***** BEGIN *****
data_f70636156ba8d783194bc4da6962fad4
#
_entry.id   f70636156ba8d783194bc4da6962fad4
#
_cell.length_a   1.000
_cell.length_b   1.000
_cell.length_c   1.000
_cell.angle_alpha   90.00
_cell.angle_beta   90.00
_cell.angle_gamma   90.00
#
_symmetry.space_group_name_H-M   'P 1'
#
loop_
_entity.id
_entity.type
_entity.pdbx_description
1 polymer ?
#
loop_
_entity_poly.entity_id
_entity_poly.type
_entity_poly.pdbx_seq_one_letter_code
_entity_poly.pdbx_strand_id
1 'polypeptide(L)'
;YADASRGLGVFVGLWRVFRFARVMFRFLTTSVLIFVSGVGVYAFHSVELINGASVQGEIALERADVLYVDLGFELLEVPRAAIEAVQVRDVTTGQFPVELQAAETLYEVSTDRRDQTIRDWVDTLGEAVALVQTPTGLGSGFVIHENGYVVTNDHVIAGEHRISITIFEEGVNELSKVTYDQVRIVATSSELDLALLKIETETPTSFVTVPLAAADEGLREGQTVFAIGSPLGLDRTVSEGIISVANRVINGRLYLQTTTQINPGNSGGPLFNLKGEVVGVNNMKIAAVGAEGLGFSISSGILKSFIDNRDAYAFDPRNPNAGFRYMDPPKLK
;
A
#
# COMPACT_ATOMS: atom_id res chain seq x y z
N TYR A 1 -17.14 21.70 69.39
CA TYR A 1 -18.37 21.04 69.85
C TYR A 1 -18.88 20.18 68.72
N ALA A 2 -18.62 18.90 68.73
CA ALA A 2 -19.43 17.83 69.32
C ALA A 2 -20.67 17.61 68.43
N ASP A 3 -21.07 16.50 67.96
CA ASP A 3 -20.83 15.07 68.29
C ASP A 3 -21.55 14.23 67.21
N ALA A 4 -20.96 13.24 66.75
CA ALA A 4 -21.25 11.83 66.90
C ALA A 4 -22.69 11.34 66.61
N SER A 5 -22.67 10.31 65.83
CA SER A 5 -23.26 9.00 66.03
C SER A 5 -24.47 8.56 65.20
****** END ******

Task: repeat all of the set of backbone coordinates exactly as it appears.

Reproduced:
data_f70636156ba8d783194bc4da6962fad4
#
_entry.id   f70636156ba8d783194bc4da6962fad4
#
_cell.length_a   1.000
_cell.length_b   1.000
_cell.length_c   1.000
_cell.angle_alpha   90.00
_cell.angle_beta   90.00
_cell.angle_gamma   90.00
#
_symmetry.space_group_name_H-M   'P 1'
#
loop_
_entity.id
_entity.type
_entity.pdbx_description
1 polymer ?
#
loop_
_entity_poly.entity_id
_entity_poly.type
_entity_poly.pdbx_seq_one_letter_code
_entity_poly.pdbx_strand_id
1 'polypeptide(L)'
;YADASRGLGVFVGLWRVFRFARVMFRFLTTSVLIFVSGVGVYAFHSVELINGASVQGEIALERADVLYVDLGFELLEVPRAAIEAVQVRDVTTGQFPVELQAAETLYEVSTDRRDQTIRDWVDTLGEAVALVQTPTGLGSGFVIHENGYVVTNDHVIAGEHRISITIFEEGVNELSKVTYDQVRIVATSSELDLALLKIETETPTSFVTVPLAAADEGLREGQTVFAIGSPLGLDRTVSEGIISVANRVINGRLYLQTTTQINPGNSGGPLFNLKGEVVGVNNMKIAAVGAEGLGFSISSGILKSFIDNRDAYAFDPRNPNAGFRYMDPPKLK
;
A
#
# COMPACT_ATOMS: atom_id res chain seq x y z
N TYR A 1 -17.14 21.70 69.39
CA TYR A 1 -18.37 21.04 69.85
C TYR A 1 -18.88 20.18 68.72
N ALA A 2 -18.62 18.90 68.73
CA ALA A 2 -19.43 17.83 69.32
C ALA A 2 -20.67 17.61 68.43
N ASP A 3 -21.07 16.50 67.96
CA ASP A 3 -20.83 15.07 68.29
C ASP A 3 -21.55 14.23 67.21
N ALA A 4 -20.96 13.24 66.75
CA ALA A 4 -21.25 11.83 66.90
C ALA A 4 -22.69 11.34 66.61
N SER A 5 -22.67 10.31 65.83
CA SER A 5 -23.26 9.00 66.03
C SER A 5 -24.47 8.56 65.20